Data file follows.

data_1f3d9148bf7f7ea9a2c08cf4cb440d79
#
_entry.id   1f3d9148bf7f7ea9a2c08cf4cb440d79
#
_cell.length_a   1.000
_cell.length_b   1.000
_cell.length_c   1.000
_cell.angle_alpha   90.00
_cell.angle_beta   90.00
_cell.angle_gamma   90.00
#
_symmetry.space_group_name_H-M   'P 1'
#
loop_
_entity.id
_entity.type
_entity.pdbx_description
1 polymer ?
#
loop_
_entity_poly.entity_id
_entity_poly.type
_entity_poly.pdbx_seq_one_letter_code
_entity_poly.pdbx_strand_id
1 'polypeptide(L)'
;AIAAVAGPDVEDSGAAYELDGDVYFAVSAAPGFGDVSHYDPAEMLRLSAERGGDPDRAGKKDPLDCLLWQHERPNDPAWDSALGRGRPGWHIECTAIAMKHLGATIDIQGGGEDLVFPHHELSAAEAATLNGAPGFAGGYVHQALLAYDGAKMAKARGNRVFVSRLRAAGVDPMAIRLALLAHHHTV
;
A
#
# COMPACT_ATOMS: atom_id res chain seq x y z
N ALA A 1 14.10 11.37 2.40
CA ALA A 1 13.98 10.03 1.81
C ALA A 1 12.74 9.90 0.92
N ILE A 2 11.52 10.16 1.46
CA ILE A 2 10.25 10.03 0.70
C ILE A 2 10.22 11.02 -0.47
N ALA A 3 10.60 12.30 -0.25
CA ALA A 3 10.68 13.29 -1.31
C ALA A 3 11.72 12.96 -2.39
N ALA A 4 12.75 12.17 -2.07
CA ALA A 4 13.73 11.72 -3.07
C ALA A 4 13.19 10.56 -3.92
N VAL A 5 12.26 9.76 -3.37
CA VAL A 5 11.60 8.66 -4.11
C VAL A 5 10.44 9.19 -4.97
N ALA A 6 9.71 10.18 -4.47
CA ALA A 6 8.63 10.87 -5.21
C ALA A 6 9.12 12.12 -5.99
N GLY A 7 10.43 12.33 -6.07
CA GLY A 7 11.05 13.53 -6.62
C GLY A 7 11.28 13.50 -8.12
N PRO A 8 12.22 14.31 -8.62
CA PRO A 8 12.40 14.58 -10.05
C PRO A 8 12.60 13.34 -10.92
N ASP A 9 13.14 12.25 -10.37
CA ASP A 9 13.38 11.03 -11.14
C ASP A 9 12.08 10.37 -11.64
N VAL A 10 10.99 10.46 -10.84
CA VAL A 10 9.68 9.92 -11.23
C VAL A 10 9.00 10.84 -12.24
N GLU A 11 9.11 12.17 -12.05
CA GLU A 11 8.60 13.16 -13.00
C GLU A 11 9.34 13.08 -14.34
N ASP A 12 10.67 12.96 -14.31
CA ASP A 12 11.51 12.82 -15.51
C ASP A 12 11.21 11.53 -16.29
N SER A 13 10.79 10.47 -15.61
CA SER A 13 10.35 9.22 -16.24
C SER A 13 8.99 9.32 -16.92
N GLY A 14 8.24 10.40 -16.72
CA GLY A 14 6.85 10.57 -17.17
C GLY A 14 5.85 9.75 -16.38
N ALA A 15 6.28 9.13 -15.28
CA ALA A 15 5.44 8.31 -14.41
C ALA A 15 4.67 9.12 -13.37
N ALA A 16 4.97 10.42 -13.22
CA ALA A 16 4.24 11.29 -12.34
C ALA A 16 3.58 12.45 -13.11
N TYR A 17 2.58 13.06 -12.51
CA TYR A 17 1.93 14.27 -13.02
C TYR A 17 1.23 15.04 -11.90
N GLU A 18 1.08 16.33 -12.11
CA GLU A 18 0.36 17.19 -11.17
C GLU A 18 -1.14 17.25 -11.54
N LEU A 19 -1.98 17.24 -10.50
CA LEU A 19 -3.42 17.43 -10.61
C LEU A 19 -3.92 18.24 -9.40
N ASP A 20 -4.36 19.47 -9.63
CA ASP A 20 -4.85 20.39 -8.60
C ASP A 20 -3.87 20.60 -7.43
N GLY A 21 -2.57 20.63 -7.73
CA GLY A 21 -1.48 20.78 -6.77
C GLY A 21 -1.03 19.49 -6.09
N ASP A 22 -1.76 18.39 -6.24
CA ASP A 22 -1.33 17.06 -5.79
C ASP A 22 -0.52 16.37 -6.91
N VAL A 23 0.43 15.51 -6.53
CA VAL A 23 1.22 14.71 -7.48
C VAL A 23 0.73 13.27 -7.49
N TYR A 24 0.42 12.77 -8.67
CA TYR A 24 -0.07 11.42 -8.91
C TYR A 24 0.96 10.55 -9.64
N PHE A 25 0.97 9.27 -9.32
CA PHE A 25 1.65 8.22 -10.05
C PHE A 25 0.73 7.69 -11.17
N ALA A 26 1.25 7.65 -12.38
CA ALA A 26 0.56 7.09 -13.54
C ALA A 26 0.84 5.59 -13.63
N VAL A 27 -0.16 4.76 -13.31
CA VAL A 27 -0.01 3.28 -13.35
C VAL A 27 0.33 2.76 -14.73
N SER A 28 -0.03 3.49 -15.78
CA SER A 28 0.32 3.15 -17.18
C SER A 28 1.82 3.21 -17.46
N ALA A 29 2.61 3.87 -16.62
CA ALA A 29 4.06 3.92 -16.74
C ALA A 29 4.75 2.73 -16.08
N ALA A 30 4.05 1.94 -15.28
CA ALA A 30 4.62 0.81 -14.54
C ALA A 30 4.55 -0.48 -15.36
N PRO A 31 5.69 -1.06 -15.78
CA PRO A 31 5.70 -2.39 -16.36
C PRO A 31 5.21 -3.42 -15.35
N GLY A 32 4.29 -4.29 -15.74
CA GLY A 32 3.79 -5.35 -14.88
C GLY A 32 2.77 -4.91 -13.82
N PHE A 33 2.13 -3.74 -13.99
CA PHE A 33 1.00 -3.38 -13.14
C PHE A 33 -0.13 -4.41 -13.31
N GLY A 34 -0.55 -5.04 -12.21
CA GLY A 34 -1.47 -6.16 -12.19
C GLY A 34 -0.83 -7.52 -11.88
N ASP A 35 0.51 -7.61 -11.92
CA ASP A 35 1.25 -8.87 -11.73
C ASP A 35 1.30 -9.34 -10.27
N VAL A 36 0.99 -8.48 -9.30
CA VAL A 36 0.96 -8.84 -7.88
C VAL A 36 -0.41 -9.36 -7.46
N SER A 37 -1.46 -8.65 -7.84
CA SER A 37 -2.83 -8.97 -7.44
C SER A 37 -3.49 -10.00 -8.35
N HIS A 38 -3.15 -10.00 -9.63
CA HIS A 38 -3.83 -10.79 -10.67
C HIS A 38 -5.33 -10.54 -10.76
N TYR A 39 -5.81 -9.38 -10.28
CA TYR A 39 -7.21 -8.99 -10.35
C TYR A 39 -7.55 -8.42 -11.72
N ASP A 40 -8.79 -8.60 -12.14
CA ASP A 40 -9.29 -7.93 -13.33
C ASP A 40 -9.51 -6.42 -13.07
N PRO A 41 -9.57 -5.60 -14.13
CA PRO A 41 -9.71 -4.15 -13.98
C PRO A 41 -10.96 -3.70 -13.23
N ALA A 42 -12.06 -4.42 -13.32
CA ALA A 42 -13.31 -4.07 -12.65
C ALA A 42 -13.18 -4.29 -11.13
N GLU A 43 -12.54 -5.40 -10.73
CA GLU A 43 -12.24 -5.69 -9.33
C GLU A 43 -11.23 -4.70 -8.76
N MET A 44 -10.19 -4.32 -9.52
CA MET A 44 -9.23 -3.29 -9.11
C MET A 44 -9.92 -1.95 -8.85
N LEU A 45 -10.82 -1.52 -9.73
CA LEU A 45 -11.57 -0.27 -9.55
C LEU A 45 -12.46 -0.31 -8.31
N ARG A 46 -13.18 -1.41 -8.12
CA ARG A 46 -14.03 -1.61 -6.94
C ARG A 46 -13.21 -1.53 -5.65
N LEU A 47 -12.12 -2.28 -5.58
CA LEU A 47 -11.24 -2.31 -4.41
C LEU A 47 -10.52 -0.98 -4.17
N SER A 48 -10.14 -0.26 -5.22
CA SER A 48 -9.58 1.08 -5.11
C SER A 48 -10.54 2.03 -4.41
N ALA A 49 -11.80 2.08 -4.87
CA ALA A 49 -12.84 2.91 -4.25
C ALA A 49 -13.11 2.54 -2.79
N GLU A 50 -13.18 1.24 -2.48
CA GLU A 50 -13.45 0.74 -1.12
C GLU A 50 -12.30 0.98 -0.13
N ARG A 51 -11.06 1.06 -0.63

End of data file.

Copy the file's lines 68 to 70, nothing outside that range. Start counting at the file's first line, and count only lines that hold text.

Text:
CA SER A 13 10.35 9.22 -16.24
C SER A 13 8.99 9.32 -16.92
N GLY A 14 8.24 10.40 -16.72